Cabs are a great way to get around NYC. But it’s not cheap. My average cab budget to and from a location is 100$. When I first started doing it on a regular basis I insisted on only using Yellowcabs because I wanted to support local NYC businesses. But I quickly learned the challenges. Never tell a Yellowcab driver where you’re going before you get in the cab. If it’s a place in the outer boroughs and they don’t feel like going there they’ll lock the door and won’t let you in the cab even if it’s available. Discrimination based on destination is illegal in NYC but still happens anyways. Also make sure that your Yellowcab driver knows where they’re going before you depart for your destination. I’ve had Yellowcab drivers get lost and when I wanted to leave the cab the driver held my possessions in the trunk hostage until I paid the bill for him to drive around in circles. Also make sure that the cabs meter is on. (The list goes on and I won't bore you with every bad experience that I've ever had in a Yellowcab). Now I use ride hailing apps. But that’s not perfect either. Ride hailing apps drivers never complain about the destination and always know how to get there but when they show up and you have a lot of camera equipment to put in the trunk of their vehicle some drivers will refuse the trip. I try to give myself an extra 15mins just in case I have to wait for sometimes the third cab driver to show up and accept the trip. As a policy when loading photo equipment into the trunk of a cab I will insist on doing all the heavy lifting myself. Some of my equipment is extremely heavy and extremely fragile and for liability reasons if anybody drops and breaks anything I want it to be me or somebody that I employ. Not all cab drivers in NYC speak English and even if they do this can be a hard concept to convey sometimes without being rude. But it’s for everyones benefit. I don’t ever want to be in a situation where I’m trying to track down the repair costs for my Profoto ring light from a cab driver. And if you’re wondering it is possible to shove a 4x4ft sheet of white plexiglass into the back of an Uber XL.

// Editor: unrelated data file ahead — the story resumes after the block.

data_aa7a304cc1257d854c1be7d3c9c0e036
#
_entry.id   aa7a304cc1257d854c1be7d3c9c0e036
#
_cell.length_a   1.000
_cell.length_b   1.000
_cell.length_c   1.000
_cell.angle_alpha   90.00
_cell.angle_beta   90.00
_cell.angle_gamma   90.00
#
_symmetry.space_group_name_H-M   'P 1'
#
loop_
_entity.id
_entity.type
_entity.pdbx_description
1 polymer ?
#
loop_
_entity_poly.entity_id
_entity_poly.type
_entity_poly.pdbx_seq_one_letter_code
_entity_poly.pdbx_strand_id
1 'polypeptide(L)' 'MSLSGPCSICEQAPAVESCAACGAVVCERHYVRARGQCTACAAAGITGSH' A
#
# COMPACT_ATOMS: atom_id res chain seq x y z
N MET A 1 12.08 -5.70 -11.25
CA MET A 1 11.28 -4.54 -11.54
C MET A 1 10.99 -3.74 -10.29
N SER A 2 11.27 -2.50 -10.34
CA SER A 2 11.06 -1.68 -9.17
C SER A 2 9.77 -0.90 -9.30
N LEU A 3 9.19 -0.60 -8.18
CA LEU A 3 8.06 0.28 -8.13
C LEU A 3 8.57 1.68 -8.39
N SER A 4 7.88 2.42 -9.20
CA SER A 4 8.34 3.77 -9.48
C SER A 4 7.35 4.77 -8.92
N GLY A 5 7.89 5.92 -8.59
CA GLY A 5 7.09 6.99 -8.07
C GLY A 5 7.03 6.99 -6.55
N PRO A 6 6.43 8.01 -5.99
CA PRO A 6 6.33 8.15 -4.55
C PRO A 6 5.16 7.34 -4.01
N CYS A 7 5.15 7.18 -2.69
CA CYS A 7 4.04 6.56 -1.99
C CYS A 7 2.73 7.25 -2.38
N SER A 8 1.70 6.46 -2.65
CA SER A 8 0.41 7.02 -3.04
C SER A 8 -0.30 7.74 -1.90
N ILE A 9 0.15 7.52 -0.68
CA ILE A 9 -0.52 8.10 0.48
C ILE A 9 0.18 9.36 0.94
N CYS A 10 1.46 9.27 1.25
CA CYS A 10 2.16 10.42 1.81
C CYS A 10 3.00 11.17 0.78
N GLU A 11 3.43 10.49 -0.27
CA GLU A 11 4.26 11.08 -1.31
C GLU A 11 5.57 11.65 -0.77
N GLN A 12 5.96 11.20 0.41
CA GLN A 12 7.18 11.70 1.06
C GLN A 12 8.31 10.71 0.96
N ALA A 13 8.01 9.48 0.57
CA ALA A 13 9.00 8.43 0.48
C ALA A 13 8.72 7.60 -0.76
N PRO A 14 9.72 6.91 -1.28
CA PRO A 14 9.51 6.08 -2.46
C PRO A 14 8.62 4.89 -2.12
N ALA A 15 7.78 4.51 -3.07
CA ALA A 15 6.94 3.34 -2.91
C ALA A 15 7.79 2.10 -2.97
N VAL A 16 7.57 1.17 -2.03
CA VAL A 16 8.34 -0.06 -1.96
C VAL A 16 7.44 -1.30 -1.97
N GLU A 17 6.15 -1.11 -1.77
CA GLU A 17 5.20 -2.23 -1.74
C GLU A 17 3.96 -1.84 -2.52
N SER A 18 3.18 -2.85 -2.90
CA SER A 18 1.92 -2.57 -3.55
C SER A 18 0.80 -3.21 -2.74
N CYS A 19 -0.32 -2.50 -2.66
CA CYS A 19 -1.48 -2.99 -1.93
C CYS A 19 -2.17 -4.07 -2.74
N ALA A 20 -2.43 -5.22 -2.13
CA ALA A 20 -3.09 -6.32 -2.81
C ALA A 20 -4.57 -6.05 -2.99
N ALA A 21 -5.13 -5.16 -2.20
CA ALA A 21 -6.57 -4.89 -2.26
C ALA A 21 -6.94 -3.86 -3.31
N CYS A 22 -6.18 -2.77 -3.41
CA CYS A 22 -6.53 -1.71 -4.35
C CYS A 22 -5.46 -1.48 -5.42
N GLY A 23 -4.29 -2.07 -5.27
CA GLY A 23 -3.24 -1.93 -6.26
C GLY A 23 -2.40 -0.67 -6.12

a motorcycle loaded with camera equipment
To the average job that I do I bring roughly 100lbs worth of equipment. Camera + lenses + computer + basic lighting + light modifiers + tripod. It’s just simply too heavy to ever take on public transportation. Whenever possible I take my motorcycle to work. This is probably the thing that I’m most known for and what makes me stand out the most in my industry. I have a system for strapping my gear down that only fell off once. The ratchet strap dragged the Pelican case full of camera equipment on the ground behind me for roughly 20ft as I came to a stop. Luckily Pelican makes nearly indestructible cases. All of my equipment was ok and I did a photoshoot the next day. Commuting by motorcycle is by far the fastest easiest way to get around NYC and if I ever have to spend more than 30 seconds looking for a parking space that’s a long time. If the location that I’m photographing food at is in Midtown or another location where there’s no parking I’ll ride my motorcycle to the closest place that I can park and take a cab from there. Many cab drivers have laughed at me for only going 3 blocks. But it’s worth it to spend the 10 - 15$ to not show up to a photoshoot haggard and exhausted from trying to pretend that you’re a camel carrying gear through the desert. One of my favorite tricks for navigating NYC by motorcycle is that while it may be illegal for me to make a left hand turn the law says nothing about my hoping off my motorcycle and pushing it through the intersection.
a dreamy romantic view of a motorcycle loaded with photography equipment
I have a friend who is also a food photographer who does a lot of work on location at restaurants. She rides her bicycle to photoshoots. I don’t think that she brings as much camera equipment with her to work as I do but she is still super human. I’ve bicycled to work a handful of times and do not understand how she can do it.
a bicycle loaded with camera equipment
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This is an ongoing project with more coming soon.

Have a question? Feel free to ask and I would be happy to help.

will@howtobeafoodphotographer.com
A portrait of Will Engelmann
Will Engelmann is a Food Photographer in NYC. He has no other talents and has never done anything else in his life. If for some reason people stop needing high qaulity food photography he's so screwed. But at least for now he thinks he's safe.

Check out his Food Photography Website
Thirsty? Cocktail Photography Website